Simanaitis Says

On cars, old, new and future; science & technology; vintage airplanes, computer flight simulation of them; Sherlockiana; our English language; travel; and other stuff


“CLASSIC TESTS” WERE AN R&T FEATURE for awhile, wherein editors would assemble data from contemporary sources and write a virtual road test of the classic era. The Bugatti Type 49 here at SimanaitisSays is an example. This Alfa Romeo 1750 Classic Test published in May 1957 is another. 

This and other images from R&T, May 1957.

This Classic Test is particularly interesting 65 years later in providing insight into the vintage driving experience: The Alfa Romeo sports car, after all, was the Ferrari of its day. Indeed, when Alfa encountered financial difficulty in 1933, it turned to Scuderia Ferrari to maintain its racing presence. Hitherto, his scuderia (Italian: stable) founded in 1929 had been Ferrari’s private enterprise. (Ferrari himself drove in competition until the birth of his first son, Dino, in 1932).

R&T’s Virtual Classic: “August 1932,” the magazine imagined. “An opportunity to test a truly fantastic machine such as the 6C-1750 supercharged Alfa Romeo does not come very often—and when it does, it is an experience not soon forgotten.” 

How often this verbiage has been been recrafted for the Lamborghini Countach, the Ferrari F40, the Benetton B186, and other automotive superlatives. 

“An honest top speed of over 90 mph, for example,” R&T wrote thinking about 1932, “is a rate of speed confined to only a handful of contemporaries—and all sporting much large piston displacements. Some owners claim a top speed of as much as 105 mph, but such figures probably are the result of over-enthusiasm or optimistic speedometer readings downhill. With 85 bhp and a drag of 135 lbs. at 60 mph, the true top speed could not possibly be 100 mph.”

Always the analytical types, R&T staffers. 

But Enthusiasts Too: “When you touch the starter button for the first time,” the magazine said, “the engine explodes into a characteristic whoom, whoom, that is almost frightening, even though expected. The cam drive and blower make quite a noise on their own, but this is not noticed at normal cruising speed.” 

Above, the supercharger resides at the front of the Alfa’s dohc six-cylinder engine. To accommodate the blower’s 8.0 psi, the engine’s compression ratio was lowered from 5.75:1 to 5.0:1.

In or Out, Drag Included. An accompanying feature article is subtitled “A Gran Sport that demands and gives a lot.” R&T delved into technical subtleties: “On the flywheel was a clutch with a dual personality. It had multiple disks which were once so popular (or were they?), and though engagement was smooth, it would not stand up to prolonged slippage.”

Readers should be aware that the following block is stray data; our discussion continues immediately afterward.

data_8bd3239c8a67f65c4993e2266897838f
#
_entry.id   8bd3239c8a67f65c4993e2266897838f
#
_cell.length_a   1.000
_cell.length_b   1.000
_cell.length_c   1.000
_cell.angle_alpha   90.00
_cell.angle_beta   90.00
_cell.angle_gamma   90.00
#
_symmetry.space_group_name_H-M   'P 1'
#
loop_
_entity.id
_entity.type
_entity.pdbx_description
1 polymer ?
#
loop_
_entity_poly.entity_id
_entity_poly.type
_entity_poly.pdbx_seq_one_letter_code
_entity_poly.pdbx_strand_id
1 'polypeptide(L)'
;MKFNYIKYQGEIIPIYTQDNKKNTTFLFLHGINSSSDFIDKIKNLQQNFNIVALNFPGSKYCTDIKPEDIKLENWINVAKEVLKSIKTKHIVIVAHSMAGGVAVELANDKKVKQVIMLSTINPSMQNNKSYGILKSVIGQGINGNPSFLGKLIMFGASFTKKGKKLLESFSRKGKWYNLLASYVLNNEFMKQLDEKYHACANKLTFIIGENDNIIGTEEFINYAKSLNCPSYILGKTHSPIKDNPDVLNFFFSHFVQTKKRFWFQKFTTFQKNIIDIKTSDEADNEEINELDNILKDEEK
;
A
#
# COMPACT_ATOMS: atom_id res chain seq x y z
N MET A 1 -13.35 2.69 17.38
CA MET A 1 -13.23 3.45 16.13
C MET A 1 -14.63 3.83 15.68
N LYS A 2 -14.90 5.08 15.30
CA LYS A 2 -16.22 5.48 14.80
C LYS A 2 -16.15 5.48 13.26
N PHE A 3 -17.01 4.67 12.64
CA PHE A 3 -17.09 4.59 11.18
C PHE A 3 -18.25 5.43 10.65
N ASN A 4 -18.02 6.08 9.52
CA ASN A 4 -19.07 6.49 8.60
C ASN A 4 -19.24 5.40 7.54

“Some,” R&T said, “have described this type of clutch as an ‘in or out’ one, but even when ‘out’ it tended to drag, and selection of first or reverse gear (when at a standstill) was invariably accompanied by a loud clunk.”

Off The Line. “Correct procedure calls for pushing the pedal down, a pause for gears and things to slow down, plop the lever quickly and firmly into first, and engage the clutch quickly with a minimum of slip and the engine at 900 rpm. First the car jerks, then the engine stumbles for a second or two, and then you tread down hard and scream up to the limit (29 mph, 4500 rpm) in less than 4 seconds.”

Then the Tricky Part. “The 4-speed gearbox,” R&T reminded, “was, of course, the ‘crash’ type, which, simply expressed, means that there were no aids to assist the novice such as dog teeth or synchromesh.” 

“Acceleration is very satisfactory in each gear,” the Classic Test reported, “but the pause between upward changes can waste as much as a full second at each shift point. Slightly quicker changes can be effected by double-clutching, and this technique is, of course, absolutely essential when down-shifting.”

Easy-Peasy. “Actually,” the magazine claimed, “it’s not as difficult as it sounds, and there is a margin for error if the driver makes his shifts with some degree of force, rather than being timid about it all. If you use force, and the engine speed is not quite correct, the shift goes through with a slight crunch. If you are timid and gentle—craaash!”

Whenever I see a young blade tooling around Orange County in a Lambo performing its automated gear changes, I wonder what its driver would think of all this instruction.

Handling, a Plus. The Classic Test continued, “Second only to its performance is the perfect road manners of the Gran Sport. The ride is very firm, almost as if there are no springs at all, but cornering is absolutely a joy. The wheel takes only 1 1/2 turns, lock to lock, and when sliding a corner there is neither front end ‘plough’ nor rear end ‘breakaway.’ If you want a little more drift angle, go into a tighter turn—if the drift is too severe, turn out a little. Correction is easy and instantaneous.”

And a smile on the driver’s face is a given. ds 

© Dennis Simanaitis,, 2023 

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